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October 6, 2016updated 13 Jan 2017 12:00pm

Digital crisis looms as ‘ruthless’ fourth industrial revolution breeds startup fear

Two thirds of UK businesses feel threatened by digital startups, believing that newcomers to the market pose a significant threat to their organisation.

By Ellie Burns

According to new research from Dell Technologies, the fear of startups to the market is propelling innovative companies forward and accelerating the demise of others. Over a quarter (32%) of UK businesses fear they may become obsolete in the next three to five years due to competition from digital-born start-ups.

Some companies are already feeling the pain when it comes to the rapid pace of change in the industry. Just under half (41%) of business leaders have faced significant disruption over the past three years, with digital technologies and the Internet of Everything driving significant change. This has led to 38% of global businesses not knowing what their industry will look like in three years’ time.

“So far the fourth industrial revolution has proved as ruthless as its predecessors. If companies can’t keep up, they will fall behind … or worse. The ‘delay until another day’ approach simply won’t work,” said Jeremy Burton, chief marketing officer for Dell Technologies.

Dell Technologies found that the road to digital transformation has been a struggle for some, with only a small minority having completed their transformation. While 65% admit that digital transformation could be more widespread throughout their organisation, six in ten companies unable to meet customers’ top demands, such as better security and faster access to services and information 24/7. Almost th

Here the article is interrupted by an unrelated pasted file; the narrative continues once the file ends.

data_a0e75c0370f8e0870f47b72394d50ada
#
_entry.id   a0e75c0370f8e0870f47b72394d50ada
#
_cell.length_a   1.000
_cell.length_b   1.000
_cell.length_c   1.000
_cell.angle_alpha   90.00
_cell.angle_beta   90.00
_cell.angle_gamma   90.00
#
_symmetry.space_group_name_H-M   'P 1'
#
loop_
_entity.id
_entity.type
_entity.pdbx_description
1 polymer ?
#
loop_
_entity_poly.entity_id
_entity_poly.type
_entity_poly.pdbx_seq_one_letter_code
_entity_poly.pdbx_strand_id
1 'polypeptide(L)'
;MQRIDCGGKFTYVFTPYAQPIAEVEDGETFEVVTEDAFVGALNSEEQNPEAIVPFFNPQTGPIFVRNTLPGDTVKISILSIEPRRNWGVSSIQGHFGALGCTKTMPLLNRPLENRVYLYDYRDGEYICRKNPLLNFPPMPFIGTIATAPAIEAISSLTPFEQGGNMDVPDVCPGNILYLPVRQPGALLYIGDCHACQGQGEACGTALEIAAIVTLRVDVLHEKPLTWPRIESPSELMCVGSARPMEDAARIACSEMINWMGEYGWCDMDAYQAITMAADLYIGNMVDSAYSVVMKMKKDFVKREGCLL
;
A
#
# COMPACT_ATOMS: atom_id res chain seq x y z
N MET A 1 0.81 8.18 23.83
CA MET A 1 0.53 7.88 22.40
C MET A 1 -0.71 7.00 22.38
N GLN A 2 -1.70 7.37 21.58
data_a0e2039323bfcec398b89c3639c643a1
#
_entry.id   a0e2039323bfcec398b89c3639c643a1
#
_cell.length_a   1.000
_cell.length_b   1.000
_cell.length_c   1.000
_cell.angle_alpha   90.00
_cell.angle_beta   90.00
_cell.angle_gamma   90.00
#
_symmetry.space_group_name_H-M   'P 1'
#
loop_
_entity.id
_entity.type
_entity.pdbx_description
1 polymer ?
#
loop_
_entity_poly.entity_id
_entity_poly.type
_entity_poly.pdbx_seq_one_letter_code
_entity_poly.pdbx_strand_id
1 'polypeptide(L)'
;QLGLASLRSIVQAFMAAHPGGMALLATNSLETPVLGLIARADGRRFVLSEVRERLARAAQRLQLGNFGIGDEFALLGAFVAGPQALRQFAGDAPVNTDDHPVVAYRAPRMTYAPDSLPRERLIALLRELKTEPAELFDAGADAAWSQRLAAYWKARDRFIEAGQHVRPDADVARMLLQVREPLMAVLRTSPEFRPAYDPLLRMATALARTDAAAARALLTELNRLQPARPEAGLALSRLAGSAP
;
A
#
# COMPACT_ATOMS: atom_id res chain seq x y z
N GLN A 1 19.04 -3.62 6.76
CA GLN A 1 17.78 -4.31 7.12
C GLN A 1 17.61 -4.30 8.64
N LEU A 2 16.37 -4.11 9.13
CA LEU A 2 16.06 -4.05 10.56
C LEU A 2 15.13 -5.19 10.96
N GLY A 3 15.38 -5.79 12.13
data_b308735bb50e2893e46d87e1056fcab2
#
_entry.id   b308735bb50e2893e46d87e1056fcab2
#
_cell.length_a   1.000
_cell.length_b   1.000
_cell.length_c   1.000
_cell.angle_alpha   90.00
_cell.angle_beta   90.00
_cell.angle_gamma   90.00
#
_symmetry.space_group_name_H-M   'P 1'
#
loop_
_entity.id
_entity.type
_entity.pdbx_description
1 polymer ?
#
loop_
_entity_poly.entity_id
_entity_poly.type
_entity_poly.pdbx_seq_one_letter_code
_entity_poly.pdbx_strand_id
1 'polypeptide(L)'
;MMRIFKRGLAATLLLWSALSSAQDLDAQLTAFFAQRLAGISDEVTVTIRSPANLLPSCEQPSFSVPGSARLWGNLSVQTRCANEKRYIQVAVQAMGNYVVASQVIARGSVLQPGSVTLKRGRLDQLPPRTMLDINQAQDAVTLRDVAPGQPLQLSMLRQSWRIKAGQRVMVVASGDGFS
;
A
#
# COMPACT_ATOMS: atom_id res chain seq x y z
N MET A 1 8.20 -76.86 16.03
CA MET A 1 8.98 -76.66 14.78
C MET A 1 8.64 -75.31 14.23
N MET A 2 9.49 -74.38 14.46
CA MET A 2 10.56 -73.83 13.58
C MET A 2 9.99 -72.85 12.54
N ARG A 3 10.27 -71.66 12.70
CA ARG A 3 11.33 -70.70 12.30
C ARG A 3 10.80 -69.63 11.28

Dell Technologies’ findings from the UK form part of an independent global survey by Vanson Bourne of 4,000 business leaders — from mid-size to large enterprises — across 16 countries and 12 industries.

ree quarters (69%) confess to not acting on intelligence in real-time.

“These are imperatives for success in a digital age. Failing to deliver in such a highly contested marketplace could trigger the beginning of a digital crisis,” said Burton.

Companies are already trying to mitigate the possible impending digital crisis, with companies looking to accelerate their digital transformation. 61% agreed that they need to prioritise a centralised technology strategy for their business, while 62% are expanding their software development capabilities.

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Dell Technologies identified the top planned IT investments over the next three years as:

  1. Analytics, big data and data processing (Example: Data Lakes)
  2. Converged infrastructure
  3. Ultra-high performance technologies (Example: Flash)
  4. Internet of Things technologies

“In the near future, almost every business will have software development expertise at its core. Many of these companies will be brand new, others – having not written a line of code in 20 years – will have been on a momentous journey. New digital products and services will drive the transformation of IT infrastructure as businesses struggle to manage 1000x more users and 1000x more data” said Burton.

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